Privacy And Secrecy

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There is a world of difference between privacy and secrecy.  One can ask for privacy and choose it for  one’s life but secrecy is another matter altogether.  It is drawing a cover or placing some barrier between what one does on one side and with explicit orders not to be viewed by the other.

Yet privacy is simply asking for sacred ground around oneself.   And granting it to others should they request it.   Secrecy says it is none of your business what I do and privacy says you know what I do and I ask that you protect me from those gaping stares.

Privacy is when you close the bathroom door and secrecy is when you delete or hide the computer screen when I arrive at the door, so I will not be party to what is going on.  When a discussion cannot be open between partners, whether married or not,  in business or not, then it is secrecy on someone’s part that fails to disclose  heartfelt issues or commonly held issues.  But we know that all secrets eventually will be revealed.  Our characters,  our honor,  trust,  our word rests on these two words, privacy and secrecy, when we are  in a relationship with an other.

Privacy is a courtesy we extend to each other in those matters where our wellness is secured.   We extend this courtesy because we are in a human family.   And that includes everyone,  not only immediate family.   Secrecy is a two edged sword.   It harms not only the other but us too.   Whether it is on a personal level or otherwise, it is not a world I am comfortable with.   It means I need someone to watch my back.  Why would we choose to live in such a world?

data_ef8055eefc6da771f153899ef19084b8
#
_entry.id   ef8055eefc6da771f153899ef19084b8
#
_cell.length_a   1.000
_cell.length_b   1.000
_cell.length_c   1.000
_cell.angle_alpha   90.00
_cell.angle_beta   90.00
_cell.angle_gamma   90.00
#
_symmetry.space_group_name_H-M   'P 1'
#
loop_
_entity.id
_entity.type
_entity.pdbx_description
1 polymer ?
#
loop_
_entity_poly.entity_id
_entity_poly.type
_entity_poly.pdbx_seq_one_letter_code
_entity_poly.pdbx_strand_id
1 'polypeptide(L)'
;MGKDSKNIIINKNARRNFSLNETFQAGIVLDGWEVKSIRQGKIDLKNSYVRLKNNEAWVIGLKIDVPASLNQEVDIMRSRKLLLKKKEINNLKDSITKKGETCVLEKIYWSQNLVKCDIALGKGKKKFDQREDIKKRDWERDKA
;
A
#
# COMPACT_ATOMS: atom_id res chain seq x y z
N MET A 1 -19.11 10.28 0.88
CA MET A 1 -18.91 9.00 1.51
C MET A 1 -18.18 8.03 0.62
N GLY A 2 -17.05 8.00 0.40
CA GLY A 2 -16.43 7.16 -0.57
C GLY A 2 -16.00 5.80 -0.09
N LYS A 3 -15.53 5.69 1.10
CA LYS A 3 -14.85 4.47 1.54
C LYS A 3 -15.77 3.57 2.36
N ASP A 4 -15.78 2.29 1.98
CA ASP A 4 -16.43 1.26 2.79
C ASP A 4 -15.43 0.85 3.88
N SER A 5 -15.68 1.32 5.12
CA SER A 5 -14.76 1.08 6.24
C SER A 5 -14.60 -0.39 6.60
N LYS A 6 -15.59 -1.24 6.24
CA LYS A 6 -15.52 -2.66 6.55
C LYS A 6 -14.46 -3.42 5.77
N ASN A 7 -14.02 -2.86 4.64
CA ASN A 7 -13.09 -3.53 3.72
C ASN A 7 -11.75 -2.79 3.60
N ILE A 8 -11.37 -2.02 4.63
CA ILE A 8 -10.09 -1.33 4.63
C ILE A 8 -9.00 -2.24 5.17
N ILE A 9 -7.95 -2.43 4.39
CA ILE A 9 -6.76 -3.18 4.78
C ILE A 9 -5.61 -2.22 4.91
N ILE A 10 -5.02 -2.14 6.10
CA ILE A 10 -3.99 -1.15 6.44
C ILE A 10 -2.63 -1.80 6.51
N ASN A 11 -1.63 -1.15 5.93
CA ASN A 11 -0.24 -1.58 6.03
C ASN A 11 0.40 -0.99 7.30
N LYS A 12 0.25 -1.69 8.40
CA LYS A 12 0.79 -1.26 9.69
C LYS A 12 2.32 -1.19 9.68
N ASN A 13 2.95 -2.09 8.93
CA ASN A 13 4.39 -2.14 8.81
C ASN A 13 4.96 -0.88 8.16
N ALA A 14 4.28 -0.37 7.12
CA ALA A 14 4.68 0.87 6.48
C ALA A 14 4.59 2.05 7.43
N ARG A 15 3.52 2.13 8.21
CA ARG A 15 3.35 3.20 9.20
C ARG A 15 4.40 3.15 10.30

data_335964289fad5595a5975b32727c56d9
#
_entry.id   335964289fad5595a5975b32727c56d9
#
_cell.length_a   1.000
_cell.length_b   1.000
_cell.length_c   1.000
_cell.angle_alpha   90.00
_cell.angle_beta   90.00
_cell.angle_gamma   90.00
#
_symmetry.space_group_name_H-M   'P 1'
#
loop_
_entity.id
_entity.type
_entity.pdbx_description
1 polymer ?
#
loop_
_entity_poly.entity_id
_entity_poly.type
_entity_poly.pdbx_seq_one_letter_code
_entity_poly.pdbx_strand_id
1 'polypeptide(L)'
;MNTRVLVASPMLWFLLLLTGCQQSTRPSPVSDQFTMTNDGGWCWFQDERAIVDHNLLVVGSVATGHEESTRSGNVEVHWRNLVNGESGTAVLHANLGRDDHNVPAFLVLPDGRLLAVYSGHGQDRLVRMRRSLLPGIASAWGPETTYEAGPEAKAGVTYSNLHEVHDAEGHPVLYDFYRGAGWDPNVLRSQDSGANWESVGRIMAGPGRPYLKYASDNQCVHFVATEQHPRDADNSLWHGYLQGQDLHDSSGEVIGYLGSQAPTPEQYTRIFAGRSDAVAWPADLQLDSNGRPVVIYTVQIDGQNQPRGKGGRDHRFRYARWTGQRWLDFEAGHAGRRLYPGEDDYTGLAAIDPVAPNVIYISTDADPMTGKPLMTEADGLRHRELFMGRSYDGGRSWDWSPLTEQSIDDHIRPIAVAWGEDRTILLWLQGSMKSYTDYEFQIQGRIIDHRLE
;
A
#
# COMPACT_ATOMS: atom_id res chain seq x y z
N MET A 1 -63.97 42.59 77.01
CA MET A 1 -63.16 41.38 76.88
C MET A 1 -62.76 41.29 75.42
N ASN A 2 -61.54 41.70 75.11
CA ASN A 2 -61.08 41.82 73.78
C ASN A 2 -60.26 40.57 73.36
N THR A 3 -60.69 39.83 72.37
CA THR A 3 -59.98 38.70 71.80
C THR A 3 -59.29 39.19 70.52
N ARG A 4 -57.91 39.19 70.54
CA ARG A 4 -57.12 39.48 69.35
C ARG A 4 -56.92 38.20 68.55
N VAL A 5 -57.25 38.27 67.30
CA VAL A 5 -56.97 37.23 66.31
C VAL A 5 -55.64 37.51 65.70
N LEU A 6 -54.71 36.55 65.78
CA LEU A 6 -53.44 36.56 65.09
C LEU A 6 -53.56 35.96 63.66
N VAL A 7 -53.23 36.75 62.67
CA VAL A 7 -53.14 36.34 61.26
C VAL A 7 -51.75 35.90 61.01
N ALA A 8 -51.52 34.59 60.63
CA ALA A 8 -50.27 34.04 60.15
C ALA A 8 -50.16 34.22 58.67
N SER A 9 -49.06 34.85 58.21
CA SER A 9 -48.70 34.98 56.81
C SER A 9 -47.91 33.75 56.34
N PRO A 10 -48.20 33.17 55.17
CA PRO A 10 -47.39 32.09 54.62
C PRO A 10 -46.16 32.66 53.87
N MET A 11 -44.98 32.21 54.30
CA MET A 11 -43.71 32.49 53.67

Painting by Claudia Hallissey

3 Responses to Privacy And Secrecy

  1. Ruth Hill June 29, 2015 at 8:07 pm #

    I remember my grandmother’s letters to me in college saying there is always a witness to whatever I do in secret, and the witness is me, so I will have to live with myself. That was good advice.

  2. Veronica Hallissey June 30, 2015 at 4:02 pm #

    e mail from Al H. These are very good words of wisdom. Thanks.

  3. Veronica Hallissey June 30, 2015 at 8:02 pm #

    e mail from Jane This is a very interesting distinction. I have since learned that not telling everything you know can be so very respectful of another. . . . . .this clarifies it even more! Thank you.

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